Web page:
The other day, a friend of mine told me that she’s looking to setup a website for her small business in adventure trekking. She asked me to help her look at some website quotations she received from a few local web design companies. Promptly after I agreed, 2 quotes and her to-be-website sitemap arrived by email.

In her email, she asks which is the better quotation? When I went through what she sent me, immediately alarm bells were ringing.

Wildly different quotes…
When one quote differs from the other by 3-4 times, it should tell you that something is not right. The first company evaluated the sitemap she sent them and estimated 29 webpages to be build, whereas the other estimated 41 pages. How can the same sitemap requirement give such differing estimates?

Looking at her sitemap document she provided, I found that it did not convey what she really wants for her website clearly. There were room for different interpretations, and her vendors quickly made different assumptions.

This is very typical of most website projects I’ve come across in my time in this industry – big or small. Giving clear and unambiguous requirements will help you reduce the headaches of going through quotations. Let’s face it, these website vendors won’t do the thinking for you. Only you can do it for yourself.

What can you do?
It is very hard to write a good website specification, especially if you’re a small business owner. You don’t have the time, you have a thousand others things to do and you are absolutely clueless about this industry. Here are a few pointers for you:

  1. Find yourself an advisor. This is the best option available, but it’s really difficult to achieve. You can pay for someone or you can beg, bribe your contacts, friends, friends of friends who are in this industry and who can give you advice and guidance.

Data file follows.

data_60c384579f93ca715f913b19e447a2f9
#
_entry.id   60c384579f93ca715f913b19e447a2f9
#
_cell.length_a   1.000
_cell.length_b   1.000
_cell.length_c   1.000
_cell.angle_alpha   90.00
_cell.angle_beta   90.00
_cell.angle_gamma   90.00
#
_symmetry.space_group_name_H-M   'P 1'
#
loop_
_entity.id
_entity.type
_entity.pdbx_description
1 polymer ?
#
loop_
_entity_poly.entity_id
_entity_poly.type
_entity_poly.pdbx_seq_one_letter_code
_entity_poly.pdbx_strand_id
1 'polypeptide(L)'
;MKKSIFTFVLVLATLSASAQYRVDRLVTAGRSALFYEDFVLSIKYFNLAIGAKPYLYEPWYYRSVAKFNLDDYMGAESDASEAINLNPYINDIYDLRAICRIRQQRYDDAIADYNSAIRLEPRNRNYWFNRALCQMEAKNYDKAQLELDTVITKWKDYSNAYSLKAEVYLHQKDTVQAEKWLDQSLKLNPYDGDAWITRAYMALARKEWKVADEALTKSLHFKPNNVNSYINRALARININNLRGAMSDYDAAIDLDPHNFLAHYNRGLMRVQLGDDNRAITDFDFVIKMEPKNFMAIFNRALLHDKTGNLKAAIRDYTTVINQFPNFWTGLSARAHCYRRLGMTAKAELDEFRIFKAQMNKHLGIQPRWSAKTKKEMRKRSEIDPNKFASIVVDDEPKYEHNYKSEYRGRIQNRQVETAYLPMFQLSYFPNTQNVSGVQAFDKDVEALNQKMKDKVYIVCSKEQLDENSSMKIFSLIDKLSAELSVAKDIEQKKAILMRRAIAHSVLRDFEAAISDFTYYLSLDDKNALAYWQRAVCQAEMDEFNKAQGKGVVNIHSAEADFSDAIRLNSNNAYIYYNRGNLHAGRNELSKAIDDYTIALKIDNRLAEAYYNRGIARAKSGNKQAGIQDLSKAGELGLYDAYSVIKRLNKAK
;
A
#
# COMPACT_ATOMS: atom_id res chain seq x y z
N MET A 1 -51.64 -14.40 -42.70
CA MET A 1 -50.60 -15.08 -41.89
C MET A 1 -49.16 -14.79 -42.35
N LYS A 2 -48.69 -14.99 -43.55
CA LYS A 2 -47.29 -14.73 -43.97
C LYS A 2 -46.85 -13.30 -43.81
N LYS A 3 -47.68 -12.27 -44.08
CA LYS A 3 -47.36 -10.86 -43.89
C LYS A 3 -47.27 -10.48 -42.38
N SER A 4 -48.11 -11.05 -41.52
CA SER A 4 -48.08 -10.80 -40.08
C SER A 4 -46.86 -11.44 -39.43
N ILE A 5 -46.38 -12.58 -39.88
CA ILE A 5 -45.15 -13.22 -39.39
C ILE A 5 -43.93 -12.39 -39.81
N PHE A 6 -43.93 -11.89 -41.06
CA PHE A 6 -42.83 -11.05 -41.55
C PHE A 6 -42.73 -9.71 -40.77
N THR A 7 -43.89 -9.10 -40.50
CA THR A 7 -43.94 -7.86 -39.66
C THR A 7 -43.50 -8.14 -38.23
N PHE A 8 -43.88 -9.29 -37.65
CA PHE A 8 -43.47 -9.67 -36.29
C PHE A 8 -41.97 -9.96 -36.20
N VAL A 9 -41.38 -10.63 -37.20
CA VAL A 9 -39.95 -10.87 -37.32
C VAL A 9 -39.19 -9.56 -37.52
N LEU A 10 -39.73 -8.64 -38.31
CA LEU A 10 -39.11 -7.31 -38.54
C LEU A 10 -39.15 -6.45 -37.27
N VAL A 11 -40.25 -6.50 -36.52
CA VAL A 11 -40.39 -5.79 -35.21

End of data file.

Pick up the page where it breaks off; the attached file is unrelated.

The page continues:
2. Get yourself a book. There are many good literature you can go through that will guide you and give you pointers. I’ve always found the ‘For Dummies’ series of books very easy to follow for beginners and they usually contain very good common sense tips.
  3. Get social. Join in to webmaster forums, get connected with people in the know. Ask questions. You will find that webmasters are generally very helpful. This is the power of the web, use it to your advantage.
  4. Find the time. Like all things for small business owners, you have to find the time to understand the industry, especially if your website is going to be your primary means of telling people about your products or services.

At the end of the day, you don’t have to be an expert in website building, but knowing enough to ask intelligent questions, and to discern good from the bad will take you a long way.